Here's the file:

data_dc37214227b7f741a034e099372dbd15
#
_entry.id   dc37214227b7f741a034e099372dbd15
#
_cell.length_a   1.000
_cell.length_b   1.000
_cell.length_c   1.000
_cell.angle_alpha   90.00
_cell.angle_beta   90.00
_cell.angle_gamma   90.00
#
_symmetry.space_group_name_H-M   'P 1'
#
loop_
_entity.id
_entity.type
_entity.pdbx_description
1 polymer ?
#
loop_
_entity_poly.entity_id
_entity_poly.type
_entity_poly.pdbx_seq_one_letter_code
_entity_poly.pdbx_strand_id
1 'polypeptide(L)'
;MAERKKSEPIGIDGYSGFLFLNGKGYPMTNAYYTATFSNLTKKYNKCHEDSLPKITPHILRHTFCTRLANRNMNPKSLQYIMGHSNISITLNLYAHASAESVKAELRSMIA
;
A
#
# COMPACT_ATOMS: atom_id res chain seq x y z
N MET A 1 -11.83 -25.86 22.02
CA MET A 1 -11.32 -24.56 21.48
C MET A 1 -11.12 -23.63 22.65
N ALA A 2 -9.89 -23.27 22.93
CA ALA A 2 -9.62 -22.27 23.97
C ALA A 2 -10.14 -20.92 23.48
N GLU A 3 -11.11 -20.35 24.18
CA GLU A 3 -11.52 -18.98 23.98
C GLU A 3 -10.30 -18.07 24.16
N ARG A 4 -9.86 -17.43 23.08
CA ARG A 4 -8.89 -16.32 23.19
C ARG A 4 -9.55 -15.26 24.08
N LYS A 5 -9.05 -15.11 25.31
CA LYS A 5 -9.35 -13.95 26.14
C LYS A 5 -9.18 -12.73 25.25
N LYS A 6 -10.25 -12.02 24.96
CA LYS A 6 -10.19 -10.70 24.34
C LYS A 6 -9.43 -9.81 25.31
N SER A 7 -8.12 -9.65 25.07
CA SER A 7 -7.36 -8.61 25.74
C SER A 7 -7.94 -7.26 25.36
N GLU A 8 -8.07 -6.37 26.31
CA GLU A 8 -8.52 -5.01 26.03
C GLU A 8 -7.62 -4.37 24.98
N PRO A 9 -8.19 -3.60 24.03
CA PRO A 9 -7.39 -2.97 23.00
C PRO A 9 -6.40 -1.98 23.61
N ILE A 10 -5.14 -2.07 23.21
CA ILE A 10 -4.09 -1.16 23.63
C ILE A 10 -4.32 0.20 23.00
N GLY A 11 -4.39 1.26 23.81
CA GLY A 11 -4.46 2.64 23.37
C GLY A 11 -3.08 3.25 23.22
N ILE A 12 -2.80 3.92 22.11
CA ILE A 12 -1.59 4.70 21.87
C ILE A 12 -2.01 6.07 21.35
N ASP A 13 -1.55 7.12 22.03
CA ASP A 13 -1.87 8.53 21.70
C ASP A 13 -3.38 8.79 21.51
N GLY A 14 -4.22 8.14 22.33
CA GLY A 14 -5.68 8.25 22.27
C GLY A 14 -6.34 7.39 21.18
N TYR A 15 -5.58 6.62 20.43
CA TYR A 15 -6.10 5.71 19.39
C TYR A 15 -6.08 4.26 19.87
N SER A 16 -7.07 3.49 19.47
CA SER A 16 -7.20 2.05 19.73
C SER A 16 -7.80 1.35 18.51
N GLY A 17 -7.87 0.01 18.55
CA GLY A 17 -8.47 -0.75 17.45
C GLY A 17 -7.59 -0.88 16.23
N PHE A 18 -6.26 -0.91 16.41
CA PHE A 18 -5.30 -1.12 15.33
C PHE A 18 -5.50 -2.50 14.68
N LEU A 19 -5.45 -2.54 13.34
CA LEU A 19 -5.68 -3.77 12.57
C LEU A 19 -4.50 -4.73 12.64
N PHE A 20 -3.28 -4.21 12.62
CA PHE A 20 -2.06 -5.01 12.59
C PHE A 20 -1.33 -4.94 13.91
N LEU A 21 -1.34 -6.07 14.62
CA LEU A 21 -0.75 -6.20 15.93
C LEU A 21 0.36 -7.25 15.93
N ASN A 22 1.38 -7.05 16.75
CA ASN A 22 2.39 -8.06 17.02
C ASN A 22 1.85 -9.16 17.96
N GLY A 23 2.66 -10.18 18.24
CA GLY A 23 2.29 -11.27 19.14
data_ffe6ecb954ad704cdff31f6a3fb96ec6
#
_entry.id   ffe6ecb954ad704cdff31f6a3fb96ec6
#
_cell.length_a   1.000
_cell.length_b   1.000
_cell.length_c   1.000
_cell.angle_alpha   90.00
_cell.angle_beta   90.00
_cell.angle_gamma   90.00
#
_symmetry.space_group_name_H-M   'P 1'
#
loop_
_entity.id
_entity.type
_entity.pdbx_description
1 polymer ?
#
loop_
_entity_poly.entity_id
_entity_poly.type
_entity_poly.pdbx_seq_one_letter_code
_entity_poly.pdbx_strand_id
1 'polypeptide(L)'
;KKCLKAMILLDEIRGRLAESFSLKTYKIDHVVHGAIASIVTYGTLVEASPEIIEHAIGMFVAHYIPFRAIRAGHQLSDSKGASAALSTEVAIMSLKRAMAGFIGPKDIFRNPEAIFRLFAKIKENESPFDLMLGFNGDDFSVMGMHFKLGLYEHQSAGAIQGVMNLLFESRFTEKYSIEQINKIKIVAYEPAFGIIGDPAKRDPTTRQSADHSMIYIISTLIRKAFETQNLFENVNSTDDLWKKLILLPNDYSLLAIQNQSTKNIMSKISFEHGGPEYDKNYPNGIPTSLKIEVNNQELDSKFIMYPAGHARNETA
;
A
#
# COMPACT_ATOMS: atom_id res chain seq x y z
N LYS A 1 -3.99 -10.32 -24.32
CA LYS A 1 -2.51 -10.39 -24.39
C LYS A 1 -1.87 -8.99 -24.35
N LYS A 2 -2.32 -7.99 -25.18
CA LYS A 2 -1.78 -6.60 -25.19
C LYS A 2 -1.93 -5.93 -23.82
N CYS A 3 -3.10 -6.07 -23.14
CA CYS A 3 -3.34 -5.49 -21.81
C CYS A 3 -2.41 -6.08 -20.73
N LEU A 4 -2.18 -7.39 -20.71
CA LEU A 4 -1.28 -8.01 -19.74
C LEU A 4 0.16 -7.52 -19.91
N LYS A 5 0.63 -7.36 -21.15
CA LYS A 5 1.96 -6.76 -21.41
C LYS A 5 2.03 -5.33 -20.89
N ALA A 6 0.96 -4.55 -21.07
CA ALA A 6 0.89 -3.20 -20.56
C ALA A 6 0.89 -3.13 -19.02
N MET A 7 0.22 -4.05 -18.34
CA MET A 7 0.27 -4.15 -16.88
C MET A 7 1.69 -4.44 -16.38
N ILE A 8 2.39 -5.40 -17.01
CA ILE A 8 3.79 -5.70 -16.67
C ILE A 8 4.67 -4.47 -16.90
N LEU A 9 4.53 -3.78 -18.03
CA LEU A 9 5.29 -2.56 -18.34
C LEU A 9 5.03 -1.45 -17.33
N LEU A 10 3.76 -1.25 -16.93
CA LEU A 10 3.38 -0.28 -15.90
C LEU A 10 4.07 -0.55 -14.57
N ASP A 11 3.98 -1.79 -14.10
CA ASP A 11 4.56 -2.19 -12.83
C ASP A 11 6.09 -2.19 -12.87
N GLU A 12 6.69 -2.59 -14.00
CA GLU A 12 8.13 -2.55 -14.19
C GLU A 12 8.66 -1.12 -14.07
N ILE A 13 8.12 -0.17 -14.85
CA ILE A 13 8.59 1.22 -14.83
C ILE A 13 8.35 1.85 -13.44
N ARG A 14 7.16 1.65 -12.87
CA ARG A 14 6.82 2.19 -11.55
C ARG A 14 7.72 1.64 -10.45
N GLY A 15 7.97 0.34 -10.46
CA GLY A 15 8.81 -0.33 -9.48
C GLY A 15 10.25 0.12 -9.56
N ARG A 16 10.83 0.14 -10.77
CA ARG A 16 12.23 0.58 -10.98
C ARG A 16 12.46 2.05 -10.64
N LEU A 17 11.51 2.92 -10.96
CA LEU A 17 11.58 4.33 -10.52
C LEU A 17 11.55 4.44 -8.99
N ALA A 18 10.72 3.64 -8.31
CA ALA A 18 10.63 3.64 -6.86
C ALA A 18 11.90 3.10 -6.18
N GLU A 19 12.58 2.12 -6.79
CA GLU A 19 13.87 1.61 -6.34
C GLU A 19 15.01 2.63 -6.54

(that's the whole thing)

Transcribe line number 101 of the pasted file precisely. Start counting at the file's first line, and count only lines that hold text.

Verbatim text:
_entry.id   ffe6ecb954ad704cdff31f6a3fb96ec6